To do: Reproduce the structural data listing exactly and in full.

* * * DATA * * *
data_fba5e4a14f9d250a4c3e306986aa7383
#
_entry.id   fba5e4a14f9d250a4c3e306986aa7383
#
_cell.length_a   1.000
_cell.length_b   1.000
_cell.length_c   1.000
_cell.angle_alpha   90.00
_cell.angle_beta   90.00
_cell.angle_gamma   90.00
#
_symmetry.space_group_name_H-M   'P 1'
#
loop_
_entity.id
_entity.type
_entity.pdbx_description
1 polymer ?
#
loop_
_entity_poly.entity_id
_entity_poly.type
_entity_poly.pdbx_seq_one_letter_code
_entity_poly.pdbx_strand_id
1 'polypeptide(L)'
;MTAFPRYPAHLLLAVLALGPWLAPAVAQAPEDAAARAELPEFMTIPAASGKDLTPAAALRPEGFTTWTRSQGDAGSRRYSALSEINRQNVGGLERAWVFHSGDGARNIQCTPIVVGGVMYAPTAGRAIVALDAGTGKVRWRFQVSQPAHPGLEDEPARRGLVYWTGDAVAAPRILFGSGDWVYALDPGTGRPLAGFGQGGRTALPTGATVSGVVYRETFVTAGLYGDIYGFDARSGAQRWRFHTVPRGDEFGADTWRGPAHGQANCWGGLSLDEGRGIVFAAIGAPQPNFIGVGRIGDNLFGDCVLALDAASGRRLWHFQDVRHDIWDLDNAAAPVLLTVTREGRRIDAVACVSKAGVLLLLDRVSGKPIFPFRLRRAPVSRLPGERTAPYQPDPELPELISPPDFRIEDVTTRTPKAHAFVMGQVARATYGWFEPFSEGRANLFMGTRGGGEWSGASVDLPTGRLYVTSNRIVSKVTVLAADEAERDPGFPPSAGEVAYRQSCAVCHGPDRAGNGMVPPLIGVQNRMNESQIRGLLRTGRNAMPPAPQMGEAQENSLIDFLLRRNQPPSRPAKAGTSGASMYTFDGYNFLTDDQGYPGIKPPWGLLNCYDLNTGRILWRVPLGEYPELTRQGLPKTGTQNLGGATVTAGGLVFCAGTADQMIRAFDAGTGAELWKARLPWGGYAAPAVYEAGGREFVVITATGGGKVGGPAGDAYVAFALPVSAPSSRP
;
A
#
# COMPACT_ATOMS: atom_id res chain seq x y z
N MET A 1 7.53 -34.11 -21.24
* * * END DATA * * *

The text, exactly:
data_fba5e4a14f9d250a4c3e306986aa7383
#
_entry.id   fba5e4a14f9d250a4c3e306986aa7383
#
_cell.length_a   1.000
_cell.length_b   1.000
_cell.length_c   1.000
_cell.angle_alpha   90.00
_cell.angle_beta   90.00
_cell.angle_gamma   90.00
#
_symmetry.space_group_name_H-M   'P 1'
#
loop_
_entity.id
_entity.type
_entity.pdbx_description
1 polymer ?
#
loop_
_entity_poly.entity_id
_entity_poly.type
_entity_poly.pdbx_seq_one_letter_code
_entity_poly.pdbx_strand_id
1 'polypeptide(L)'
;MTAFPRYPAHLLLAVLALGPWLAPAVAQAPEDAAARAELPEFMTIPAASGKDLTPAAALRPEGFTTWTRSQGDAGSRRYSALSEINRQNVGGLERAWVFHSGDGARNIQCTPIVVGGVMYAPTAGRAIVALDAGTGKVRWRFQVSQPAHPGLEDEPARRGLVYWTGDAVAAPRILFGSGDWVYALDPGTGRPLAGFGQGGRTALPTGATVSGVVYRETFVTAGLYGDIYGFDARSGAQRWRFHTVPRGDEFGADTWRGPAHGQANCWGGLSLDEGRGIVFAAIGAPQPNFIGVGRIGDNLFGDCVLALDAASGRRLWHFQDVRHDIWDLDNAAAPVLLTVTREGRRIDAVACVSKAGVLLLLDRVSGKPIFPFRLRRAPVSRLPGERTAPYQPDPELPELISPPDFRIEDVTTRTPKAHAFVMGQVARATYGWFEPFSEGRANLFMGTRGGGEWSGASVDLPTGRLYVTSNRIVSKVTVLAADEAERDPGFPPSAGEVAYRQSCAVCHGPDRAGNGMVPPLIGVQNRMNESQIRGLLRTGRNAMPPAPQMGEAQENSLIDFLLRRNQPPSRPAKAGTSGASMYTFDGYNFLTDDQGYPGIKPPWGLLNCYDLNTGRILWRVPLGEYPELTRQGLPKTGTQNLGGATVTAGGLVFCAGTADQMIRAFDAGTGAELWKARLPWGGYAAPAVYEAGGREFVVITATGGGKVGGPAGDAYVAFALPVSAPSSRP
;
A
#
# COMPACT_ATOMS: atom_id res chain seq x y z
N MET A 1 7.53 -34.11 -21.24